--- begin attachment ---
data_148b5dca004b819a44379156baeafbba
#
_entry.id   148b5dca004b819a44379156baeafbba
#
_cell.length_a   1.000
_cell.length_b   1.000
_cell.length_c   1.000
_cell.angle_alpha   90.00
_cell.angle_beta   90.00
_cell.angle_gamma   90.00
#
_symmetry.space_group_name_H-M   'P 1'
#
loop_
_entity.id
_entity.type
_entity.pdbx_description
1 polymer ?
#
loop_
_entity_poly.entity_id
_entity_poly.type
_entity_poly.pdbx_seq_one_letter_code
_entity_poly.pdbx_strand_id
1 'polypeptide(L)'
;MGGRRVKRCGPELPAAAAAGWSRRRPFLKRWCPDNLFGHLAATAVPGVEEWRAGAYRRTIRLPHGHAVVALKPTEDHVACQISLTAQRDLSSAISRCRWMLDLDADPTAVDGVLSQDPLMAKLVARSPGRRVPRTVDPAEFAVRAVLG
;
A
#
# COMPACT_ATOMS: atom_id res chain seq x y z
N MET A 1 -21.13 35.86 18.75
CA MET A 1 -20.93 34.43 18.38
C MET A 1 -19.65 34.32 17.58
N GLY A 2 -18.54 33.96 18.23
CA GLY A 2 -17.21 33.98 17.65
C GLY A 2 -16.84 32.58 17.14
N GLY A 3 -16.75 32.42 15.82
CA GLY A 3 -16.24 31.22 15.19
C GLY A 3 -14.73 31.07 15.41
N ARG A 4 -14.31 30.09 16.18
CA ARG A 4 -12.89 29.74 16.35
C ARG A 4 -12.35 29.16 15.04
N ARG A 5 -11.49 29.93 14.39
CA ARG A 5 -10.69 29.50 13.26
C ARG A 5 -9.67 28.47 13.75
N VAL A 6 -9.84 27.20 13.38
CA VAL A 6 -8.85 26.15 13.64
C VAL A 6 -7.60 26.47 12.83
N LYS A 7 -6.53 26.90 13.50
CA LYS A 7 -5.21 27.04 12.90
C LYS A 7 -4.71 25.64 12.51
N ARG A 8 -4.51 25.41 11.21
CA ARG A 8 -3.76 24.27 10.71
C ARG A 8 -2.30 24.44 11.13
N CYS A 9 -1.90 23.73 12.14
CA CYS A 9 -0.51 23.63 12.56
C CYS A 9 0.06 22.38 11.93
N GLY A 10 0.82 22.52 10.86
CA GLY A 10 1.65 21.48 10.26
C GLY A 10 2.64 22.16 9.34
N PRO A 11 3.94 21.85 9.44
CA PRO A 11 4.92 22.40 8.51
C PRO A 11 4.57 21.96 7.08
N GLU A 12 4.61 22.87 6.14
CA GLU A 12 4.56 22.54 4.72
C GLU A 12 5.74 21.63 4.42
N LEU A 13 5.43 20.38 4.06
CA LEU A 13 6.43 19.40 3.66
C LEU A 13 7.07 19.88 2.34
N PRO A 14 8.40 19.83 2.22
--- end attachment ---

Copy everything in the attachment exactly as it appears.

data_148b5dca004b819a44379156baeafbba
#
_entry.id   148b5dca004b819a44379156baeafbba
#
_cell.length_a   1.000
_cell.length_b   1.000
_cell.length_c   1.000
_cell.angle_alpha   90.00
_cell.angle_beta   90.00
_cell.angle_gamma   90.00
#
_symmetry.space_group_name_H-M   'P 1'
#
loop_
_entity.id
_entity.type
_entity.pdbx_description
1 polymer ?
#
loop_
_entity_poly.entity_id
_entity_poly.type
_entity_poly.pdbx_seq_one_letter_code
_entity_poly.pdbx_strand_id
1 'polypeptide(L)'
;MGGRRVKRCGPELPAAAAAGWSRRRPFLKRWCPDNLFGHLAATAVPGVEEWRAGAYRRTIRLPHGHAVVALKPTEDHVACQISLTAQRDLSSAISRCRWMLDLDADPTAVDGVLSQDPLMAKLVARSPGRRVPRTVDPAEFAVRAVLG
;
A
#
# COMPACT_ATOMS: atom_id res chain seq x y z
N MET A 1 -21.13 35.86 18.75
CA MET A 1 -20.93 34.43 18.38
C MET A 1 -19.65 34.32 17.58
N GLY A 2 -18.54 33.96 18.23
CA GLY A 2 -17.21 33.98 17.65
C GLY A 2 -16.84 32.58 17.14
N GLY A 3 -16.75 32.42 15.82
CA GLY A 3 -16.24 31.22 15.19
C GLY A 3 -14.73 31.07 15.41
N ARG A 4 -14.31 30.09 16.18
CA ARG A 4 -12.89 29.74 16.35
C ARG A 4 -12.35 29.16 15.04
N ARG A 5 -11.49 29.93 14.39
CA ARG A 5 -10.69 29.50 13.26
C ARG A 5 -9.67 28.47 13.75
N VAL A 6 -9.84 27.20 13.38
CA VAL A 6 -8.85 26.15 13.64
C VAL A 6 -7.60 26.47 12.83
N LYS A 7 -6.53 26.90 13.50
CA LYS A 7 -5.21 27.04 12.90
C LYS A 7 -4.71 25.64 12.51
N ARG A 8 -4.51 25.41 11.21
CA ARG A 8 -3.76 24.27 10.71
C ARG A 8 -2.30 24.44 11.13
N CYS A 9 -1.90 23.73 12.14
CA CYS A 9 -0.51 23.63 12.56
C CYS A 9 0.06 22.38 11.93
N GLY A 10 0.82 22.52 10.86
CA GLY A 10 1.65 21.48 10.26
C GLY A 10 2.64 22.16 9.34
N PRO A 11 3.94 21.85 9.44
CA PRO A 11 4.92 22.40 8.51
C PRO A 11 4.57 21.96 7.08
N GLU A 12 4.61 22.87 6.14
CA GLU A 12 4.56 22.54 4.72
C GLU A 12 5.74 21.63 4.42
N LEU A 13 5.43 20.38 4.06
CA LEU A 13 6.43 19.40 3.66
C LEU A 13 7.07 19.88 2.34
N PRO A 14 8.40 19.83 2.22